"We created an interior by copying and
pasting a single product" - Nendo's Oki Sato

| 4 comments

In this movie Dezeen filmed at the opening of the new Camper store in New York, Japanese designer and Nendo founder Oki Sato explains why he covered the interior walls of the store with over a thousand white plastic shoes. Update: this interview is featured in Dezeen Book of Interviews, which is on sale now for £12.

"We created an interior by copying and pasting a single product" - Oki Sato
Oki Sato of Nendo

"I've been working with Camper for the past few years on their small retail stores," says Sato.

"The concept [for the small stores] was these shoes walking in mid air, showing that Camper shoes are not for running fast or for luxury or things like that, but something to enjoy walking."

See Nendo's design for Camper's Osaka store with shoes that seem to walk around on their own »

"We created an interior by copying and pasting a single product" - Oki Sato

However, Sato goes on to explain that designing the interior for the larger New York store located on Fifth Avenue, one of world's biggest shopping streets, was much more challenging.

"Camper asked me a few months ago to find a solution for the big stores that have really high ceilings," he says. "Because the product is obviously very small, we weren't sure how to use the ceiling height. Before they used a lot of graphics on the ceiling but it looked really empty."

"We created an interior by copying and pasting a single product" - Oki Sato

Nendo's solution was to completely cover the walls in the store with white plastic replicas of Camper Pelotas, the brand's signature shoe design. The current collections are then displayed amongst these replicas in spaces at the base of the walls where customers are able to reach.

"What it's doing is making the products really stand out - the colours, the forms of the products," says Sato. "It starts from a single product but by copying and pasting it becomes an interior element. It catches a lot of light and shadow and gives a lot of texture to the space."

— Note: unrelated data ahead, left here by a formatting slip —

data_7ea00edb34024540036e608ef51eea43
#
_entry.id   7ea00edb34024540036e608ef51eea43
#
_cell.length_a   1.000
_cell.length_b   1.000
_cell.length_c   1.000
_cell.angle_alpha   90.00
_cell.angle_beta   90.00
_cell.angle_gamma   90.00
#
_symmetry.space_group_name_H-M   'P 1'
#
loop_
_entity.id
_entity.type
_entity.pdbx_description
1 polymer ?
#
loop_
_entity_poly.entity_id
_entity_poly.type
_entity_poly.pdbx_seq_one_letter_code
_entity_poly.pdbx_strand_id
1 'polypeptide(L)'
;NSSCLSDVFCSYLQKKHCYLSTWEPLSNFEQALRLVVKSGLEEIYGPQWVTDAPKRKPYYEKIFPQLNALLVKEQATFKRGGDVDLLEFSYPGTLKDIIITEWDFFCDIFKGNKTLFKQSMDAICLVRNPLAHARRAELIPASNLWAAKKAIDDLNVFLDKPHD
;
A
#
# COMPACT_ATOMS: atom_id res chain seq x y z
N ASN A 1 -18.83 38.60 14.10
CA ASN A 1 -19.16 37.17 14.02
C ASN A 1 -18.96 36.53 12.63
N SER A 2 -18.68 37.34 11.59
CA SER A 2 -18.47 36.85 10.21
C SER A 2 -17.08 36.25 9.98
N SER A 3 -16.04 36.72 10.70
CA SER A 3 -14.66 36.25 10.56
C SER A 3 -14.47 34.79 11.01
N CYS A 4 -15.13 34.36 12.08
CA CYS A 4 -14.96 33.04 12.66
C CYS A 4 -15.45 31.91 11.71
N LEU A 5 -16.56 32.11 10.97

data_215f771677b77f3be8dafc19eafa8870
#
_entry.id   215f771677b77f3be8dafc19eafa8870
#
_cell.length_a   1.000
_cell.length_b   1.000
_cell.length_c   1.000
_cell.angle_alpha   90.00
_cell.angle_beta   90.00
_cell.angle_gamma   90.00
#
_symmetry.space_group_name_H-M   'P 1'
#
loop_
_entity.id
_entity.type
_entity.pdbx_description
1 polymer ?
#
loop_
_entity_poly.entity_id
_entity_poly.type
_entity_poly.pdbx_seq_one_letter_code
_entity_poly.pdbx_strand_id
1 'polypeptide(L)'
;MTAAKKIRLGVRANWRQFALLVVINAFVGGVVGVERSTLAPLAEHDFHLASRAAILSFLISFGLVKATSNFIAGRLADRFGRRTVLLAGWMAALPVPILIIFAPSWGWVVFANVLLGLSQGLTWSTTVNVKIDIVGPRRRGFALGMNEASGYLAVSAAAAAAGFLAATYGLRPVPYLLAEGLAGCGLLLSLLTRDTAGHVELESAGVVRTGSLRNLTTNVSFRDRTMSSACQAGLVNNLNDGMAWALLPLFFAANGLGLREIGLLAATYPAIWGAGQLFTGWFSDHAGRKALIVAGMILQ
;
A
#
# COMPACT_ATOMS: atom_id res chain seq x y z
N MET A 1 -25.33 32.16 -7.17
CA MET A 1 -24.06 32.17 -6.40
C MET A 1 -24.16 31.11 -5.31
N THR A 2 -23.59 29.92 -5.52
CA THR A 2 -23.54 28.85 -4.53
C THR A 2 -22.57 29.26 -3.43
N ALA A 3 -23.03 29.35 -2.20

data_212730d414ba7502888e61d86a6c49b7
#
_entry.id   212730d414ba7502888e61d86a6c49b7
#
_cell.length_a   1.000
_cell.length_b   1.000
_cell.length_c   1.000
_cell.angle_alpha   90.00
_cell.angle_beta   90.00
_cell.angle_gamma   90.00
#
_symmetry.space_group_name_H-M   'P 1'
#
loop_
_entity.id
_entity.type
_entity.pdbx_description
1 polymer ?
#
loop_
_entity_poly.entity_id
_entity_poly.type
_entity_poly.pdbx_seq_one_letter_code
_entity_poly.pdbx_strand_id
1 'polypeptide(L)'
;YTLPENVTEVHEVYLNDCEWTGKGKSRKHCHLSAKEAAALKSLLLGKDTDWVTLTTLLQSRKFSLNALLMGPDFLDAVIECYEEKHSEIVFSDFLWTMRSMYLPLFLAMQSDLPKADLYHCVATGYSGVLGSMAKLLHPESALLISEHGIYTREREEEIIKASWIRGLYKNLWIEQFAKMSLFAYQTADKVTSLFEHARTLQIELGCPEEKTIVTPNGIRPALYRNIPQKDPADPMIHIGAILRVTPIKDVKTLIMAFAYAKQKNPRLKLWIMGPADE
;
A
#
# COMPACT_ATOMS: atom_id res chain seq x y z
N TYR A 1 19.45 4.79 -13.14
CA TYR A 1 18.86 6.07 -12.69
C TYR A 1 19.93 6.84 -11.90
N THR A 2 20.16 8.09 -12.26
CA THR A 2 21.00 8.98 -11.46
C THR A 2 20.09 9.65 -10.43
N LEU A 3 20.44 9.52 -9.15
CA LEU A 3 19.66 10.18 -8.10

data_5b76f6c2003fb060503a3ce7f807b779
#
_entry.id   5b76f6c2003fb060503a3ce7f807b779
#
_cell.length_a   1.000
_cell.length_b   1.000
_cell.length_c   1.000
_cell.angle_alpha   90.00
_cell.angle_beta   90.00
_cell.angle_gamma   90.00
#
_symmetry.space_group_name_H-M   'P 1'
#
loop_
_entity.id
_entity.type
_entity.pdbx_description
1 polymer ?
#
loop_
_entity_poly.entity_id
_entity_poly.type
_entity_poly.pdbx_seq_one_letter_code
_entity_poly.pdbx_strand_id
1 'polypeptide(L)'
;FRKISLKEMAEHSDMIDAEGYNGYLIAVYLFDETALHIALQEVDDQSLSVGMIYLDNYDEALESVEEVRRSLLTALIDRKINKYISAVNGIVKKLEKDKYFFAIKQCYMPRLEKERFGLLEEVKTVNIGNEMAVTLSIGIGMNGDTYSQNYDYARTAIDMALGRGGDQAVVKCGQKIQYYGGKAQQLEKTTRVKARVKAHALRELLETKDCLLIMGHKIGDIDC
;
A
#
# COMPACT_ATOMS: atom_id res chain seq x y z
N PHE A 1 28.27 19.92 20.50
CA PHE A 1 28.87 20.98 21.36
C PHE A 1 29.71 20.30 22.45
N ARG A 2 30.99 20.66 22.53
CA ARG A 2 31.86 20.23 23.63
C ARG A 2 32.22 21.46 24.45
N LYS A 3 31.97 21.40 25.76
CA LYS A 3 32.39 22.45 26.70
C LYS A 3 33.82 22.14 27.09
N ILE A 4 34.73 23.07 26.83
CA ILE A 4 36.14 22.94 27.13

"We created an interior by copying and pasting a single product" - Oki Sato

The protruding shoes also provide an important acoustic benefit, Sato says: "It absorbs the sound so it feels much more comfortable as well."

"We created an interior by copying and pasting a single product" - Oki Sato

Sato goes on to explain that he believes physical retail environments are still important, despite the rise of shopping online.

"Just one click on the internet and you can buy any of these shoes from wherever you are," he says. "But I guess it's really the experience of the space that is the most important thing. It's a space that you have to be there, you have to feel something."

"We created an interior by copying and pasting a single product" - Oki Sato

"In the end if a guy comes into the store and he doesn't want to buy any shoes in the beginning but he gets excited and he buys a shoe I think that's the victory of design. That is the goal for interior design in a way."

See all our stories about Nendo »
See all our stories about Camper »

Dezeen was in New York as part of our Dezeen and MINI World Tour.

Watch all our Dezeen and MINI World Tour movies from New York »

  • Concerned

    Who’s going to dust all those?

    • just to reply a nerd

      Looking for practical design? You’ve come to the wrong page.

  • Guest

    Looks nice but my warmest condolences to those who clean this twice a week.

  • Fizz

    “Copying and pasting”– what’s wrong with the word, ‘repeating’ or ‘reproducing’? This is dragging digital terminology inappropriately into a description of a three dimensional activity. Here’s a question: would you say that when using a 3D printer you were ‘copying and pasting’ an object?